Summary:  Ammonia gas, NH3 has 4 electron regions (RHED) around the central nitrogen atom with 1 pair of unshared electrons.

Electronic geometry:  Tetrahedral

Molecular geometry:  Trigonal pyramid

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Here is the Lewis structure for water, H20.

There are 4 RHED, 2 lone pairs and 2 single bonds.  The 4 electronic regions will get as far apart as possible in a tetrahedral electronic geometry.

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There are only 2 atoms attached to the central oxygen atom and they will be repelled by the lone pairs.  Although there are only 2 atoms bonded to oxygen and they are trying to get as far apart from each other as possible, the three atoms are not in a straight line.  The hydrogen atoms are also being repelled by the lone pairs of electrons.  The molecular geometry is not a straight line.  The molecular geometry is bent.

Summary:  Water, H20,  has 4 electron regions around the central oxygen atom with 2 pair of unshared electrons and 2 single bonds.

Electronic geometry:  Tetrahedral

Molecular geometry:  Bent

 

Summary of molecular geometries for each of the electronic geometries:

A.  Trigonal Planar Electronic geometry = 3 RHED

     1.  3 bonds + 0 lone pair = trigonal planar geometry

     2.  2 bonds + 1 lone pair = bent molecular geometry

 

B.  Tetrahedral Electronic Geometry = 4 RHED

     1.  4 bonds + 0 lone pair = tetrahedral molecular geometry

     2.  3 bonds + 1 lone pair = trigonal pyramid molecular geometry

     3.  2 bonds + 2 lone pair = bent molecular geometry

 

C.  Trigonal Bipyramid Electronic Geometry = 5 RHED

     1.  5 bonds + 0 lone pair = octahedral molecular geometry

     2.  4 bonds + 1 lone pair = see-saw or distorted tetrahedral molecular geometry

     3.  3 bonds + 2 lone pair = T-shaped molecular geometry

     4.  2 bonds + 1 lone pair = linear molecular geometry

 

D.  Octahedral Electronic Geometry = 6 RHED

     1.  6 bonds + 0 lone pairs = Octahedral molecular geometry

     2.  5 bonds + 1 lone pair = Square Pyramid molecular geometry

     3.  4 bonds. + 2 lone pair = Square Planar molecular geometry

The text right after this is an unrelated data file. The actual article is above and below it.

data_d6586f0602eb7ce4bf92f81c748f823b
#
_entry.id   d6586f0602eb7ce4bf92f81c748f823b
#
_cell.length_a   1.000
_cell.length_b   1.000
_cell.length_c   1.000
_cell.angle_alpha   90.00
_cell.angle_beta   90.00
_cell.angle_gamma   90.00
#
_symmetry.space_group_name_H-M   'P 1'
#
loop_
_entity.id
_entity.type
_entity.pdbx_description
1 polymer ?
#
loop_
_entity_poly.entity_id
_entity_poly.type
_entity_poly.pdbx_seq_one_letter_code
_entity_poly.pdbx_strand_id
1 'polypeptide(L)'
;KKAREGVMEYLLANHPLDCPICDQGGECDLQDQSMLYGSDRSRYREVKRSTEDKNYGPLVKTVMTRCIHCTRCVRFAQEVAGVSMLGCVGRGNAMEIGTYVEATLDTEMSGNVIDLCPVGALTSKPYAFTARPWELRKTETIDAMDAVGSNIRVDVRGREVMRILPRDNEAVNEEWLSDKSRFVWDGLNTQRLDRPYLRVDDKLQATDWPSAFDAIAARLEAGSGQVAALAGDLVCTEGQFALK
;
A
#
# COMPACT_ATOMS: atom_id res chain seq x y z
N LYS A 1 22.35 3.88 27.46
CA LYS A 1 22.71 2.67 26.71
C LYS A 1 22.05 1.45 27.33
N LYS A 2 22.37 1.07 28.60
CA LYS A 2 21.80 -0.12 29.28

Transcription by James C. Gray MD FACOG

VSEPR Theory Part III

by Janet Gray Coonce, MS

 

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Transcription notes for Part III begins at Video time 21:18.

If instead of 3 equal regions of electron density (single bonds), we have only 2 bonds and an unshared pair of electrons, we could represent that by the notation, AB2u.

 

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The electronic geometry would still be trigonal planar, but as predicted by the VSEPR theory, the lone pair of electrons will repel or bend the less electronegative atoms sharing electrons.  The molecular geometry is bent.  The bond angle will therefore be close to but less than 120 degrees.

 

Consider a compound represented by the formula AB4.  An example is methane, CH4.

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Here we have 4 valence shell electron pair regions repelling each other to get as far apart from the other regions as possible.  The orbitals are sp3 hybridized..  This is a tetrahedral electronic and molecular geometry.  There are no lone pairs of electrons so the electronic and molecular geometry are the same.

 

 

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The 3 dimensional model illustrates tetrahedral geometry.  All atoms bonded to the central atom are equal and symmetric so there is no net dipole.  All the bond angles are the same and equal to 109.5 degrees.

 

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If one of the atoms were different, then there would be unequal charges surrounding the central atom resulting in a net dipole.  An example would be methanol, CH30H.  The oxygen atom represented by the silver ball is more electronegative than the hydrogens (green) at the other end of the central carbon atom (blue).  Methanol is therefore a polar compound.

In summary, if all atoms around the central atom are the same, we would predict no net dipole.  If one of them are different, we would predict a dipole with the electrons being pulled toward the more electronegative region.  A dipole would also be predicted if 2 of the atoms were different.

 

 

If one of the regions in the four sp3 hybridized orbitals were occupied by a lone pair of electrons, the formula would be represented by AB3u.